The Park features three miles of Pacific coastline, plus wooded canyons, open bluffs, and offshore waters designated a Marine Park. Dozens of gregarious cliff swallows were catching insects in flight, often very low to the sand.
The edge of the shore was a carpet of sand crabs. No bigger than a thumbnail, a sand crab spends most of its time buried in shifting sand except for spring time mating. And the Caspian terns were twisting and diving over the water. We all felt wind-tossed like the birds.
The Coast Turkish Rugging (Chorizanthe staticoides), is still blooming on the bluffs. It is slowly declining in Orange County and is now a plant of concern. Sea Rocket (Cakile Edentula) in the mustard family and native to our shores, is beginning to bloom on the sandy beach just above the high tide line.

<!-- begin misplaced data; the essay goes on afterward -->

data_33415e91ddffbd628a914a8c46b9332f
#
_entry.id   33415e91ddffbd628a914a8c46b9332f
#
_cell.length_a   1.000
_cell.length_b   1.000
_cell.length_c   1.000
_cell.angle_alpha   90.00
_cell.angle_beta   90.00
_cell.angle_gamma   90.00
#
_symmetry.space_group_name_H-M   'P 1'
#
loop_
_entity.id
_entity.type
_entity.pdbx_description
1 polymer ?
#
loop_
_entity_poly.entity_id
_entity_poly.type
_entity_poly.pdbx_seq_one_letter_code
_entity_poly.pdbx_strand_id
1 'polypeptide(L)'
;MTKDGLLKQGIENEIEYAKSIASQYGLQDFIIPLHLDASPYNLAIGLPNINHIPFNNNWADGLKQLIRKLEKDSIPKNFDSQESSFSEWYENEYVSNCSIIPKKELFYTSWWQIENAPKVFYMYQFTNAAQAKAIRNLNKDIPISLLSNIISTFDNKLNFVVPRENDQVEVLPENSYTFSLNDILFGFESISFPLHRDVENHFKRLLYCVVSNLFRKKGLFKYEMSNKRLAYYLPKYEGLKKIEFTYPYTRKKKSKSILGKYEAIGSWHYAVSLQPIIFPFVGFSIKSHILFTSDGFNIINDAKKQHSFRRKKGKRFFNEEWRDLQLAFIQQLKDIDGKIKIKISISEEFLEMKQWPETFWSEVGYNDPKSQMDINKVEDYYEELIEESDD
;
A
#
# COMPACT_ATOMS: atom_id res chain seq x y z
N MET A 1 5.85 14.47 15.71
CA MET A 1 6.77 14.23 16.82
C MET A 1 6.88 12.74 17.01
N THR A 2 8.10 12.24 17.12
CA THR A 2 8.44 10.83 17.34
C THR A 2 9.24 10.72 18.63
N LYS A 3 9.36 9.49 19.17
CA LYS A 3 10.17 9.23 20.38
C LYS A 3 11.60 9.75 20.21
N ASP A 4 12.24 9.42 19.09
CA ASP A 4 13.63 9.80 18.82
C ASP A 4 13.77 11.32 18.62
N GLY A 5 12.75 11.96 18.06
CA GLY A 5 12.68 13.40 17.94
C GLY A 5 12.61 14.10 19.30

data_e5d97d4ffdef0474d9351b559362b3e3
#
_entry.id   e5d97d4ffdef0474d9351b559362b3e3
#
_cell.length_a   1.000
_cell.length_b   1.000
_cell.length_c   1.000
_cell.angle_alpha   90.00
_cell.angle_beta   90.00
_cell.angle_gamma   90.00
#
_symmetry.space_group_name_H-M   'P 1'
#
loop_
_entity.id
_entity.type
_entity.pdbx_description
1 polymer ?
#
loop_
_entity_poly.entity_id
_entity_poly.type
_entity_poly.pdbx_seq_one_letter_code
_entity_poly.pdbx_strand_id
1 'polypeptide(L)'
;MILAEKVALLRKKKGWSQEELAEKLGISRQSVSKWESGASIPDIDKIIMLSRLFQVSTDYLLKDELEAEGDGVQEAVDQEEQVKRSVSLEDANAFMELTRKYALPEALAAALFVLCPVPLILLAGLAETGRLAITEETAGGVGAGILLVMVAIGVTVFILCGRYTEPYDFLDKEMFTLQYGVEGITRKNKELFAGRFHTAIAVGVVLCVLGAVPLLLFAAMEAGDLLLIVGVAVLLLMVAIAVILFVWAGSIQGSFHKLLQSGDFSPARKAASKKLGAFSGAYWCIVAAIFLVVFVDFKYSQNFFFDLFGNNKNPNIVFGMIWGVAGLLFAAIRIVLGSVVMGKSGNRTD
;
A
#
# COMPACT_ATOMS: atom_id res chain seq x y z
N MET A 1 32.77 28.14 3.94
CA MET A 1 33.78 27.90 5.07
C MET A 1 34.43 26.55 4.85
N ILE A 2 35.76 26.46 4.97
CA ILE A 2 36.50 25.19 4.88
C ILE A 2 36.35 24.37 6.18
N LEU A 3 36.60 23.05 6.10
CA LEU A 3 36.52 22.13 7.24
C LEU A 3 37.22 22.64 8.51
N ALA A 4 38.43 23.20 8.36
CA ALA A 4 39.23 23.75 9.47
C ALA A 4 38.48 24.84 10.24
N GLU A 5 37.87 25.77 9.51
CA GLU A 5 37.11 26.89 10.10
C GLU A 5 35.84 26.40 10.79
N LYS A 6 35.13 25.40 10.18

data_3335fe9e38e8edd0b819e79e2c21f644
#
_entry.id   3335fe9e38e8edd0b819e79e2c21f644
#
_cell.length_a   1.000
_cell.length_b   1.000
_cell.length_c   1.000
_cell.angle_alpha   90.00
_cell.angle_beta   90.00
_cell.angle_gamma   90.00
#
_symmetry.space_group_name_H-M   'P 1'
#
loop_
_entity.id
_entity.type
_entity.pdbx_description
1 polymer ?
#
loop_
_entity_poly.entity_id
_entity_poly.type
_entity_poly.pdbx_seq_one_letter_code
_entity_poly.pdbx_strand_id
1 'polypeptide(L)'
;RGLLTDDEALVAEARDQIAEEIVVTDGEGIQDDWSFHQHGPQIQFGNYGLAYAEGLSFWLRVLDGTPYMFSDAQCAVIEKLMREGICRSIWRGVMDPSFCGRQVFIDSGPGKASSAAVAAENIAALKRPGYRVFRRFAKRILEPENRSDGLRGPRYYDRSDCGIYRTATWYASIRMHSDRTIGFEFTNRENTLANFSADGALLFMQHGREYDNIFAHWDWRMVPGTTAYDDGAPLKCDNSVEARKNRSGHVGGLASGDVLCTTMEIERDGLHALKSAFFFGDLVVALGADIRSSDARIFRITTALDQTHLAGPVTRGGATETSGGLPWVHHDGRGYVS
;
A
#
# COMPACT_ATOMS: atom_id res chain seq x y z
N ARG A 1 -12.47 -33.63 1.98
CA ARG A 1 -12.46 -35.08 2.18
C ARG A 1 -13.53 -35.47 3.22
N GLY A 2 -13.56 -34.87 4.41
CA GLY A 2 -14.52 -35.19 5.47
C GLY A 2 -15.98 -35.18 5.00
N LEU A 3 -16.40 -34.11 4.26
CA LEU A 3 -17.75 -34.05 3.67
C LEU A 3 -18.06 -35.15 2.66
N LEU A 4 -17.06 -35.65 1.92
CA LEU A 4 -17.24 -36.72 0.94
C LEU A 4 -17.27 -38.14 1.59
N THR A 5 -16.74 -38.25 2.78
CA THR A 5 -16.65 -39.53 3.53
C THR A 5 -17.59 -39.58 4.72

There was a lone surf-caster with his big pole at the water’s edge with a bucket of surf perch and the stormy clouds behind him were threatening us with rain so on we hiked with gusts of rain at our backs. I looked out towards the bobbing kelp and imagined a pair of Sheephead gliding along a rocky cliff under the surface of the choppy water, all calm and quiet.
The history of our coastal waters is one of astounding abundance of life and the new Marine Protected Areas I hope will inspire us all to better protect the marine resources we have today.